News & Events

International Women’s Day!

A large group of people from the Queen's astroparticle physics group pose smile for the camera and create heart shapes with their hands, while celebrating International Women's Day

On March 8th, the astroparticle physics group at Queen’s University celebrated International Women’s Day with a lunch a cake of Dr. Alice Vibert Douglas (1894-1988). The group regularly convenes to share science updates over lunch. Dr. Nahee Park provided an update on  the Laboratory for Extreme Multi-Messenger Astrophysics (LEMMA) and the HELIX experiment which she and other Queen’s researchers are involved in. Jonathan Corbet, McDonald Institute Engineer Designer, offered an update on Stirling Hall’s He Liquifier Recovery System.

McDonald Institute Manager for EDII Capacity development, Dr. Alex Pedersen gave a short presentation on Women Astroparticle Physicists at Queen’s and focused on Dr. Douglas valuable contributions to physics and astronomy in Canada and internationally, as well as her dedication to supporting women in engineering, science, and medicine. Dr. Douglas is featured as a Forces of Nature: Great Women Who Changed Science (Perimeter Institute), and is also noted in several historic archives at Queen’s University, including the university’s encyclopedia.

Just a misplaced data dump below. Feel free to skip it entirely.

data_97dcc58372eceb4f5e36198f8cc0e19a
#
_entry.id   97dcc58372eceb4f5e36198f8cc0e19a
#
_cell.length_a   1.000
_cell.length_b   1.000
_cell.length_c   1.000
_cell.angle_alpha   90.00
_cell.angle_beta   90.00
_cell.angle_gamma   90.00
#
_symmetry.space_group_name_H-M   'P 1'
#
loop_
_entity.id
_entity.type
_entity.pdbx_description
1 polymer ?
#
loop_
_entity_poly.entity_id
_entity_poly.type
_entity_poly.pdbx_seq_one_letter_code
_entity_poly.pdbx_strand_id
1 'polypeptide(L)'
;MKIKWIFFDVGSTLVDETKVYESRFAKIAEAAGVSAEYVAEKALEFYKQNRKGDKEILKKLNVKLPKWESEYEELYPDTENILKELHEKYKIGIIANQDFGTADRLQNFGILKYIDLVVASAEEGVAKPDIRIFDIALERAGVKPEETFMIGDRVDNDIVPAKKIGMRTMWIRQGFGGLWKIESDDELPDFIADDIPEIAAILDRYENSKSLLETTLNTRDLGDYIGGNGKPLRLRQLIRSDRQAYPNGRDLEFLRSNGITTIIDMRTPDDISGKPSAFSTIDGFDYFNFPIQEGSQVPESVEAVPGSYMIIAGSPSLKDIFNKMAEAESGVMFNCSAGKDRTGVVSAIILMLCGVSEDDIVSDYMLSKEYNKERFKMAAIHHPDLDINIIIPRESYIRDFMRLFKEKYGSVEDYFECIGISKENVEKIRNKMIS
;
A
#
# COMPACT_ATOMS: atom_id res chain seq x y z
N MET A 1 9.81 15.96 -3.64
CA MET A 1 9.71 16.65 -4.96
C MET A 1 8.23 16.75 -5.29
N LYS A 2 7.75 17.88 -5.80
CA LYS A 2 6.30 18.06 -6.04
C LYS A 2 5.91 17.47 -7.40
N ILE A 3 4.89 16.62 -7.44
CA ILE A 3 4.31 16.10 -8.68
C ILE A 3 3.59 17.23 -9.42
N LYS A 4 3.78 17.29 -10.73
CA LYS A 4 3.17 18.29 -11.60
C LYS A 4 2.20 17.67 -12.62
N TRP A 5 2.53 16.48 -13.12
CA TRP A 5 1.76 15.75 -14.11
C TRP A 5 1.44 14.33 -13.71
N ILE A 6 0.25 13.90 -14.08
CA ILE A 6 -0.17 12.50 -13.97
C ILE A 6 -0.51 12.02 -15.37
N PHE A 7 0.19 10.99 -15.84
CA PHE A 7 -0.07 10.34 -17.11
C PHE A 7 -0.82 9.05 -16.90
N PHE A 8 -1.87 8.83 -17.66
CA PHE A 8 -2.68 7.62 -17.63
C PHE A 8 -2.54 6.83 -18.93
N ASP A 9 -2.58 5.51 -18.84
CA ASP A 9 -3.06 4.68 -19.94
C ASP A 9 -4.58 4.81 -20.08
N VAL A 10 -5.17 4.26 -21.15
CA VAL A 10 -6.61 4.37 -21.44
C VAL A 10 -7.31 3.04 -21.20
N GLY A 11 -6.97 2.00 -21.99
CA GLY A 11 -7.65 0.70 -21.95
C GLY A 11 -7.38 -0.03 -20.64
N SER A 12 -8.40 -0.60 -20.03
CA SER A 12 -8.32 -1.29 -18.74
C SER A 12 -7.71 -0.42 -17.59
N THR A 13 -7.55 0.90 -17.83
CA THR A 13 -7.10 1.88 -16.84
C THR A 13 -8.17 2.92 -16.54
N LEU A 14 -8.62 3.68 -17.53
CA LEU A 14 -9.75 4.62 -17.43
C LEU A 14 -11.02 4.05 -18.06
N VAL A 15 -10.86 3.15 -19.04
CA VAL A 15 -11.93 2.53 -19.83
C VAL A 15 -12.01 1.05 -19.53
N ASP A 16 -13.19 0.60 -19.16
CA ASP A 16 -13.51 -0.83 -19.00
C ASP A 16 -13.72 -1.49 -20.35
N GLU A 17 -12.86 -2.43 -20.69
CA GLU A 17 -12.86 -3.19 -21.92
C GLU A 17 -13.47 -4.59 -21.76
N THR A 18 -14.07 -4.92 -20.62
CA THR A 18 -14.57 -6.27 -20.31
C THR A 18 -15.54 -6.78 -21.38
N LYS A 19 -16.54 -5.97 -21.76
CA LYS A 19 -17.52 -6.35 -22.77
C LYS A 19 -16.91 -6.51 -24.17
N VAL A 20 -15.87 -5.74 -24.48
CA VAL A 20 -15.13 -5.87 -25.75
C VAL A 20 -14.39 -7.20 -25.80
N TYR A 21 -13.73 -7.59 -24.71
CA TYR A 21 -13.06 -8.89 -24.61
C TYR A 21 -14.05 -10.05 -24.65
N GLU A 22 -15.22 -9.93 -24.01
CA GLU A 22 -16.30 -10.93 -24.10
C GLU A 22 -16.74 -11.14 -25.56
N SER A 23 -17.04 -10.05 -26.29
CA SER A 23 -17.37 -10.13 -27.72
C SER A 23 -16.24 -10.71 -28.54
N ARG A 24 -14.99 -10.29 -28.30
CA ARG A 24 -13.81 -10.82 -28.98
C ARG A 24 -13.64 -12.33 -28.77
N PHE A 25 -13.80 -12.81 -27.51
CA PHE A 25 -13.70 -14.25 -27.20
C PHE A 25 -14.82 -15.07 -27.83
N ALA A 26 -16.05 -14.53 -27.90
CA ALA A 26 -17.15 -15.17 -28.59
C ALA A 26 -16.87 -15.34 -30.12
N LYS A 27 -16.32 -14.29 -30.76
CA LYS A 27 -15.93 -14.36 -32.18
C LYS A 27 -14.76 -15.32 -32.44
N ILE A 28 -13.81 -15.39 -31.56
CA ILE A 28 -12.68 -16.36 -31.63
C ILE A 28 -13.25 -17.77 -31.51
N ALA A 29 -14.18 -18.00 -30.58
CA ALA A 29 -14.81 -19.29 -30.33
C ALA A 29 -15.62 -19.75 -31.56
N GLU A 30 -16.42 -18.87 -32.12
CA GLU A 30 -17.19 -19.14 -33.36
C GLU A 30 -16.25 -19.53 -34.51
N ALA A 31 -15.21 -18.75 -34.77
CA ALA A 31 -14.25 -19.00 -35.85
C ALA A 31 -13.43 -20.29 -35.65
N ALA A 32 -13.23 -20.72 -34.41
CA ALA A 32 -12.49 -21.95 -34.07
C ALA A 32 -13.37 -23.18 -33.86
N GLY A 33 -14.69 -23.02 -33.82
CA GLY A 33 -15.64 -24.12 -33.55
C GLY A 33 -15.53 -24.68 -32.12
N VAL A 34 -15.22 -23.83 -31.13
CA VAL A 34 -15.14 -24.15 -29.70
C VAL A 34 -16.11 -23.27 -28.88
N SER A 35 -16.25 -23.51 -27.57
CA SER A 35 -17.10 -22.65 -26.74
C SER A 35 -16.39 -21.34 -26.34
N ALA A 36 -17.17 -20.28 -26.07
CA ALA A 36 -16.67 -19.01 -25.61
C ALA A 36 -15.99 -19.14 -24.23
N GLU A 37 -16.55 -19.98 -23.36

Alex shared a reading of Dr. Douglas’ obituary, written by Dr. Peter M. Millman, published in The Royal Astronomical Society of Canada (vol. 82, No. 6, 1988). A remarkable trailblazer of her time, the obituary reads as a celebration of Dr. Douglas’ impact on her science and the role of women in STEM.

As a short-list of her accomplishments (of which there are many), Dr. Douglas was among the first women to receive a PhD in astroparticle physics from McGill in 1925. She held the position of Dean of Women at Queen’s for 20 years and a Professor of Astronomy for 18 years in the Department of Physics, Engineering Physics, and Astronomy. She was the first Canadian President of the International Federation of University Women, the first woman President of the Royal Astronomical Society, and an international advocate for women’s place in international resolutions, including for UNESCO. Looking back at her achievements, it’s not hard to see the impact Dr. Douglas had in her field and how present women and gender minorities in physics are part of her legacy.


On behalf of the McDonald Institute, we wish our colleagues a very happy International Women’s Day!